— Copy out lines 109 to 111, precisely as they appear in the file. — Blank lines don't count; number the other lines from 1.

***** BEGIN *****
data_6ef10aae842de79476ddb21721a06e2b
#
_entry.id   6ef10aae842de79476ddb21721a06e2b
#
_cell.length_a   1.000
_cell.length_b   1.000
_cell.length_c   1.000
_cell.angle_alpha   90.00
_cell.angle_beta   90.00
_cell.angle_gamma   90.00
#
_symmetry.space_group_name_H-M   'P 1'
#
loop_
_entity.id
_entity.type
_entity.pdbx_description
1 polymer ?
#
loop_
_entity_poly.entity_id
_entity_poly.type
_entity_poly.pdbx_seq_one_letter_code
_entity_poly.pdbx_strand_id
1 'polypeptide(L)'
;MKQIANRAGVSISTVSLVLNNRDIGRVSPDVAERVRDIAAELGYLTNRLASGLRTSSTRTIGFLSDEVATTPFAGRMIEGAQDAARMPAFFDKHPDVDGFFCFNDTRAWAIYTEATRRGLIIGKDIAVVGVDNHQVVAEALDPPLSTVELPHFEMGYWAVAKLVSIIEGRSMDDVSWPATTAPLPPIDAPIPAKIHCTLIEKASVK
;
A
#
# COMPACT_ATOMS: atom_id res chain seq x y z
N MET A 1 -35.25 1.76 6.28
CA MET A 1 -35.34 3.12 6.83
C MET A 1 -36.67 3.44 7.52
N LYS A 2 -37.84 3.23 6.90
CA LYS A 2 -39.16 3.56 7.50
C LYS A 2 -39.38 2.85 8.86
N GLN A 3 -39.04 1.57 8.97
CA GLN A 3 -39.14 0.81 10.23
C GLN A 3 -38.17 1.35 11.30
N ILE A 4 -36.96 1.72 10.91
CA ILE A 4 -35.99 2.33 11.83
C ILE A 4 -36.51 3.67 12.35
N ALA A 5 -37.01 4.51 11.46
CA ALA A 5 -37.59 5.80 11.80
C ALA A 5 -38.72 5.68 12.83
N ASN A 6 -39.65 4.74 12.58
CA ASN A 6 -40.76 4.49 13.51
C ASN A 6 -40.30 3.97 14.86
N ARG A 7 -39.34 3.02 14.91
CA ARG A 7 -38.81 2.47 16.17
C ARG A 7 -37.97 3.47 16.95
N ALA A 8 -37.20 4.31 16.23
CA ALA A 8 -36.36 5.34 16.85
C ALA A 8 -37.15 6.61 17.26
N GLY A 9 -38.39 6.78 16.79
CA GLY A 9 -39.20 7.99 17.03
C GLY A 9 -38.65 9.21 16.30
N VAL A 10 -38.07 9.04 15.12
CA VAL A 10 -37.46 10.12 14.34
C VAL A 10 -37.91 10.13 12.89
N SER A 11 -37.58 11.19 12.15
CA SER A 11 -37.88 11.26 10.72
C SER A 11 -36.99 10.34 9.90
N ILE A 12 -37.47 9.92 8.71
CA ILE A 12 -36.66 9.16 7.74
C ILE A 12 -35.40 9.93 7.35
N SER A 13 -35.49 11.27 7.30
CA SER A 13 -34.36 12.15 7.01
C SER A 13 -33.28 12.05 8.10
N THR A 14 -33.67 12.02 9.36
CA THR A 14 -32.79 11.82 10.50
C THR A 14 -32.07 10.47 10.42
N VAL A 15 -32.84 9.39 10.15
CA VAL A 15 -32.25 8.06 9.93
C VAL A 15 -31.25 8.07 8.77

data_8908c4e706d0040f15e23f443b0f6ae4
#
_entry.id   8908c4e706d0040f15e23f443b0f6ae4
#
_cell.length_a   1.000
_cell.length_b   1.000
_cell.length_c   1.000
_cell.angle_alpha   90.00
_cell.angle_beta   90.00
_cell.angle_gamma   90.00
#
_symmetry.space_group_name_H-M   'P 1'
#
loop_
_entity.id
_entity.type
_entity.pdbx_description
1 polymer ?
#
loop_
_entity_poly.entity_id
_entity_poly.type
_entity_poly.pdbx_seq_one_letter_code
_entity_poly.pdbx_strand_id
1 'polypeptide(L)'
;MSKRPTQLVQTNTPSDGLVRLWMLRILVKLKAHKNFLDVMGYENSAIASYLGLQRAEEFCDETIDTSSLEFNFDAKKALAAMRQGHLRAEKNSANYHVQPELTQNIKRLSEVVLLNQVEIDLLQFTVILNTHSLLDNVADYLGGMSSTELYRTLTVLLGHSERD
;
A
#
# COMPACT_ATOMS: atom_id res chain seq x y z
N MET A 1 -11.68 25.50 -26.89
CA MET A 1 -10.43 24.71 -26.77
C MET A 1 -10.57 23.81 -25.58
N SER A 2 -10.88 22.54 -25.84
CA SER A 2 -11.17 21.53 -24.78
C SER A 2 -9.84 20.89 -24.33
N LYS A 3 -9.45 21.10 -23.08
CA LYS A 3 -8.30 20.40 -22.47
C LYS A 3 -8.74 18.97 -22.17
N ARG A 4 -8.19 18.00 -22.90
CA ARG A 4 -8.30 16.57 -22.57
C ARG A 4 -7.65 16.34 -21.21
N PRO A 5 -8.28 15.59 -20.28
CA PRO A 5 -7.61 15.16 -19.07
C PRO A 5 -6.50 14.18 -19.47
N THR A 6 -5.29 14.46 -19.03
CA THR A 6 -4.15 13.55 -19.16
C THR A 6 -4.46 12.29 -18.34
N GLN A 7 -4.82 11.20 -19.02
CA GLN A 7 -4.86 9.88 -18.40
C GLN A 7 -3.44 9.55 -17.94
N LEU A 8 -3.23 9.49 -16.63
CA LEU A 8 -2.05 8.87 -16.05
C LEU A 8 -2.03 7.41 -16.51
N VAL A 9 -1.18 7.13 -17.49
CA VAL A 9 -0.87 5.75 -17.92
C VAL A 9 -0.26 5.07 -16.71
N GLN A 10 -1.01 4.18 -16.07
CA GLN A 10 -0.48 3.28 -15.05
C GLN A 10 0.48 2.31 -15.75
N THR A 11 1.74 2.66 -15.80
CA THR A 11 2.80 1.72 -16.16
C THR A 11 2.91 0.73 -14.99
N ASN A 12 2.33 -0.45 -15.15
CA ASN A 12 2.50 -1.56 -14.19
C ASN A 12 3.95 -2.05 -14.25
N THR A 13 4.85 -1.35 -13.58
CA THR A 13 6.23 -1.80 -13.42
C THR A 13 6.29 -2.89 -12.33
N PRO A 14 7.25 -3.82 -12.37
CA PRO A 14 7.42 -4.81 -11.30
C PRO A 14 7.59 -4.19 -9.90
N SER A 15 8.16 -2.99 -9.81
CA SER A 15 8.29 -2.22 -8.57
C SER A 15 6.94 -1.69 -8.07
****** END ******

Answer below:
N SER A 2 -10.88 22.54 -25.84
CA SER A 2 -11.17 21.53 -24.78
C SER A 2 -9.84 20.89 -24.33